Two years ago, I wrote about why you should demand ROI from consulting partners. The gist: Too many clients focused on activities or deliverables, and not enough on results. We emphasized the importance of establishing a robust business case before bringing partners on board. The difference between then and now? Businesses had the luxury of time, a more stable market, and relatively cheaper financial resources.
Today, the need to demonstrate value is more urgent. When you deliver value early and often within your organization, you free up more investment dollars, faster. Value is also a common language across a diverse set of executives influencing a single business decision. In today's environment, achieving that ROI might require a different approach and for many reasons.
The days of creating detailed business cases are dwindling. Every dollar spent needs justification, yet the decision-making landscape has become more complex. Many are moving slower, partly paralyzed by uncertainties brought about by events like stubbornly high inflation, new wars and geopolitical tensions, gridlock politics, rising interest rates, and more. Now, with broader decision-making groups and misaligned priorities, leaders find themselves negotiating among themselves on allocating their limited investment dollars. The challenge is not just about spending, but ensuring it's spent wisely across the organization.
The business world has accelerated. It’s no longer enough to keep pace; you must be ahead. This forces the need for speed – not perfection. Delays, whether in decision-making or in execution, can cost significantly. According to a survey by the Economist Intelligence Unit , a delay in decision-making is directly proportional to lost revenue opportunities. The survey found that "the longer it takes for businesses to make decisions, the more they risk losing revenue. Companies that can make decisions in a day or less are 40% more likely to have grown revenues by 10% or more in the past fiscal year compared to those that took longer."
In our rapidly changing market environment, swift decision-making is not just about agility—it’s also about minimizing debate on the “fungibles” and focusing the discussion on data and KPIs to directly impact the bottom line.
Time is a luxury many businesses can't afford. It's crucial to have a partner who inherently understands not only your needs, goals, and challenges but also the intricate ins and outs of the industry you operate in. They must grasp the entire value chain you serve and be well-versed in the functional and technical interdependencies of the work. No longer can businesses spare resources and time on endless discovery phases and theoretical value discussions. It's about diving deep, right from the start.
Waiting six to twelve months for a partner firm to craft a strategy, especially one rooted in technology, is outdated. In today's dynamic landscape, businesses require a partner with a product mindset, ready to adapt and implement iteratively. This means crafting not just a static plan but building a roadmap that evolves with the market. It's about rolling up their sleeves, leveraging the technology already in place, building processes immediately, and driving toward high-value seamless experiences. This path requires agility and innovation to be fluid. It's equally essential to revisit and recalibrate your roadmap frequently as the market is changing rapidly, and so must our priorities."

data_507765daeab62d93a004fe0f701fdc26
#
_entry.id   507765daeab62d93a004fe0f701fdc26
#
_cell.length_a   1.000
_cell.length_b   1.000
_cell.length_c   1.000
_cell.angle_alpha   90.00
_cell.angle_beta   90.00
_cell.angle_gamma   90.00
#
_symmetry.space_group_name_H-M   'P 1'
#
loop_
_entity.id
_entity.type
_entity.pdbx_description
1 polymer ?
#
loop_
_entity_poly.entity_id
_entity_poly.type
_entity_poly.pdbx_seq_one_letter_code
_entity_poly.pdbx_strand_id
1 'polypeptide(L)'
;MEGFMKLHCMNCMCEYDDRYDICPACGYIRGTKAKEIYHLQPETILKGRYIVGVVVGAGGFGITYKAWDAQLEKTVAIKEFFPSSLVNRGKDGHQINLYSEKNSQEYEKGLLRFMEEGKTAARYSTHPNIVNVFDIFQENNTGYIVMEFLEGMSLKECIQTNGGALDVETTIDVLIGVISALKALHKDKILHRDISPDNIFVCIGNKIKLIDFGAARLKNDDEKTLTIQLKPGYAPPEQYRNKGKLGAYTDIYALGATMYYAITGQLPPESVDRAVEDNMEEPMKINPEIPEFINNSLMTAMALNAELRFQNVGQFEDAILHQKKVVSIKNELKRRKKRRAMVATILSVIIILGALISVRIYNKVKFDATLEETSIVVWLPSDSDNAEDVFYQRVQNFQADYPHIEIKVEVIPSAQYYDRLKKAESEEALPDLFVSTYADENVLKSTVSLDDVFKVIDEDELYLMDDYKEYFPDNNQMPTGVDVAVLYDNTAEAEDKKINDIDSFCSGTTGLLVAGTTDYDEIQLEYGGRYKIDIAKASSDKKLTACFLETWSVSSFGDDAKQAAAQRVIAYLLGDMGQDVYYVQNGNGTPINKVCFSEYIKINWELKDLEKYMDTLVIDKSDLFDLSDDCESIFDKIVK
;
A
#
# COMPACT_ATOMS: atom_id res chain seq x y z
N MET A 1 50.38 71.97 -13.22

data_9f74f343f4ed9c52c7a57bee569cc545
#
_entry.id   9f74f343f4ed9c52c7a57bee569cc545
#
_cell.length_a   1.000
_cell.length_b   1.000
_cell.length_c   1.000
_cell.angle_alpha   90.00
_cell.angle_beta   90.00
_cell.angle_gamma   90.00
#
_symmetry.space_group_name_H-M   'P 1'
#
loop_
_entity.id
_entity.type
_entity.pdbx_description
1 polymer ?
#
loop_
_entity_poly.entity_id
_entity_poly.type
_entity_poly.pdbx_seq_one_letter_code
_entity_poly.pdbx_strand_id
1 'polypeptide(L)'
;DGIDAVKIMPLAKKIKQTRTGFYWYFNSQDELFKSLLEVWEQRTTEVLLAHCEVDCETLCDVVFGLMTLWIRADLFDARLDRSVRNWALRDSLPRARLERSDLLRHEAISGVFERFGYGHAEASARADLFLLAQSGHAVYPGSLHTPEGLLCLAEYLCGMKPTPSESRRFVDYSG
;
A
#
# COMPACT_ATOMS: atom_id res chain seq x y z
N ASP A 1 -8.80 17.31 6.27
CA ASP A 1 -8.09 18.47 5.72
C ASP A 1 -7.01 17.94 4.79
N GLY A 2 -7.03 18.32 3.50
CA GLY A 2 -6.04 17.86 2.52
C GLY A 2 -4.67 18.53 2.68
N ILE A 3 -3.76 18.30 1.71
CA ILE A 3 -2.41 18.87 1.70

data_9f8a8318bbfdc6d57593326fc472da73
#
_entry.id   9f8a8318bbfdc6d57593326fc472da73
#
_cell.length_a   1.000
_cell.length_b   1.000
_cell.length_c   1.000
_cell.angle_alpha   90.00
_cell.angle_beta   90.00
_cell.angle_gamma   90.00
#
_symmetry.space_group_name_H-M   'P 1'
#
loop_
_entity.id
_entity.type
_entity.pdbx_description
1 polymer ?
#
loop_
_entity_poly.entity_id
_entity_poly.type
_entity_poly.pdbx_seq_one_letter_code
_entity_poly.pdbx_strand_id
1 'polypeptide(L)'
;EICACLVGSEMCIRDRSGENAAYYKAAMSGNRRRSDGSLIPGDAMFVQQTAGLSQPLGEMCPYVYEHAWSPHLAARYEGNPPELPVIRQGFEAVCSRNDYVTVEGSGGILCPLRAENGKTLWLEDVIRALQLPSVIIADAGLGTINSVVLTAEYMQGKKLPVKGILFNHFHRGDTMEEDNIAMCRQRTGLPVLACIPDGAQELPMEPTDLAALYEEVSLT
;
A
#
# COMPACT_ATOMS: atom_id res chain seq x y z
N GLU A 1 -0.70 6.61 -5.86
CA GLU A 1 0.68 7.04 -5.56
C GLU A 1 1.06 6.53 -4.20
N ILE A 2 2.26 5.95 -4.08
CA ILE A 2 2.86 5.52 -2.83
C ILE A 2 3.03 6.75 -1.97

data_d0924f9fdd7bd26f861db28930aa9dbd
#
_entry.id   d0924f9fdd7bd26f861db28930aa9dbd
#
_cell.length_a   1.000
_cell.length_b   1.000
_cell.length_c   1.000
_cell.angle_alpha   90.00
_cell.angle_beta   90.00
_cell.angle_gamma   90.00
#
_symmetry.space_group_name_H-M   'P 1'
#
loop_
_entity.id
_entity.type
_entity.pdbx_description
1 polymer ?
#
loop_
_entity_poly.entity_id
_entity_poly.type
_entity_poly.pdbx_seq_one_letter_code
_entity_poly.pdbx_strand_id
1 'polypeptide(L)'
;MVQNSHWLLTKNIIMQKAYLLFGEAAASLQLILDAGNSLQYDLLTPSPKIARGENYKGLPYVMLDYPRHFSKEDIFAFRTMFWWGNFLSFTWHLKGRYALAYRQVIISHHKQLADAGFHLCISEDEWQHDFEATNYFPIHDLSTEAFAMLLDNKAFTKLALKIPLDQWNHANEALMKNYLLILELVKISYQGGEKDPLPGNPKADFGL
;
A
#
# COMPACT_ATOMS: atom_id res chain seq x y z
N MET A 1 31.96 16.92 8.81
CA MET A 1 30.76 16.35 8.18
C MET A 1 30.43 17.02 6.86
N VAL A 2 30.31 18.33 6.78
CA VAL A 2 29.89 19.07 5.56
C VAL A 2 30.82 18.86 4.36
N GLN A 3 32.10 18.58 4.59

The value of a process or formula increases exponentially when it's repeatable. It's about tried and tested methodologies that have stood the test of time and delivered consistent results—especially those that have built solutions that take the best across several industries. Partner with firms that have a track record, those that have done it a thousand times and can showcase tangible outcomes.
Accountability is non-negotiable. If a partner isn't delivering as promised, it's time to reevaluate the partnership. Demand a partnership model where your advisor is willing to put skin in the game and is consistently focused on proving their worth and value-addition. This is a three-step process: Value identification, value creation, and value capture.
The fragmented approach of engaging multiple partners for different phases of a project is not just cumbersome but often counterproductive. Instead, look for a comprehensive partner, one that can navigate the entire lifecycle, from strategy to execution to optimization. It streamlines communication, ensures consistency, and often leads to better outcomes.
While large-scale transformations hold their merit, the landscape is swiftly tilting towards micro-transformations, and the data supports this shift.
West Monroe’s recent research found that 51% of C-suite leaders are more inclined to prioritize digital transformation initiatives that promise quicker, short-term results. In contrast, only 30% of leaders indicate that their organizations are prepared to invest in initiatives with a long-term ROI.
These numbers underscore a clear trend: businesses today are looking for immediate wins and tangible results in the short term, without diminishing need for long-term focus and growth goals. Micro-transformations, with their focused, outcome-driven changes and specific milestones, cater precisely to this need. They represent agility, offering the advantage of quick wins, iterative feedback, and adaptability, ensuring businesses remain nimble and responsive in a dynamic market.
As I reflect on the perspective shared two years ago and the world today, one thing remains constant: the pursuit of value. While the means to achieve it might differ, the end goal hasn't changed. It's about more informed spending, smarter execution, and better partnerships that truly speed up and amplify your capabilities. In these dynamic times, evolving our approach is not just beneficial – it's imperative.